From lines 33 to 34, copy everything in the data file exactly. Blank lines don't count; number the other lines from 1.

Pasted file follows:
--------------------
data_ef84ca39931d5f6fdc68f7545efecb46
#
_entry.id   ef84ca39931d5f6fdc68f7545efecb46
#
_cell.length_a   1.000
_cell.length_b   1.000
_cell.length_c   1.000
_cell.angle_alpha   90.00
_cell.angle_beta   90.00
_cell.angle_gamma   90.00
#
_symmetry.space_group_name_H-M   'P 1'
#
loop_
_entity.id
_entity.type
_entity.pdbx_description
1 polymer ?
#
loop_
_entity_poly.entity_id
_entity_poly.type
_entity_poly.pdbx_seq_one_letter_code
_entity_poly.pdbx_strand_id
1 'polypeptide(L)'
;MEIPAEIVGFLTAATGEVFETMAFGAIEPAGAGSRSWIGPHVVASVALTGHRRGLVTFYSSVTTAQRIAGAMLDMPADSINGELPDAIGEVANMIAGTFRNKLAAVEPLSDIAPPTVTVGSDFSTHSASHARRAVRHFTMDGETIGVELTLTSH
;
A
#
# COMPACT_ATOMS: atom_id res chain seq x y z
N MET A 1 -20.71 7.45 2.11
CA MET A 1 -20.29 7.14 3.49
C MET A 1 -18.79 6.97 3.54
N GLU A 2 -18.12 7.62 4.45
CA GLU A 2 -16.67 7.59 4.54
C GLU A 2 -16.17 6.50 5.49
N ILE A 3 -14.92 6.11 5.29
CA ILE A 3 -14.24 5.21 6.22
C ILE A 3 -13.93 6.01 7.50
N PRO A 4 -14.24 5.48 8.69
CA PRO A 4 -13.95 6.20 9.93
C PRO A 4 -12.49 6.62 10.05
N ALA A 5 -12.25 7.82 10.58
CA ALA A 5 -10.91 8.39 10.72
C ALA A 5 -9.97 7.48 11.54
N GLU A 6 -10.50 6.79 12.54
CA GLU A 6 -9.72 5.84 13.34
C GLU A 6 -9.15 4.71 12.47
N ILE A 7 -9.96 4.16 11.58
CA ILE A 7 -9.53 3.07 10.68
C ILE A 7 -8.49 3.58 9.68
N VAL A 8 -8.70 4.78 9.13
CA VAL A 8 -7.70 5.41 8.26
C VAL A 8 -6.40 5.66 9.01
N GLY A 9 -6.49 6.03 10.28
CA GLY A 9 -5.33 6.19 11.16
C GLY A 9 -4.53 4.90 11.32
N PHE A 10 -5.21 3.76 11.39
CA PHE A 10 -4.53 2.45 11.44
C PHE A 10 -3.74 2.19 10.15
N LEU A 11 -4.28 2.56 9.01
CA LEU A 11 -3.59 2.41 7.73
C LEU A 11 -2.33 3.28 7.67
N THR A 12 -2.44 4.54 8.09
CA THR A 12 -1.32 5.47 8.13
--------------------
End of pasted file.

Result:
C MET A 1 -18.79 6.97 3.54
N GLU A 2 -18.12 7.62 4.45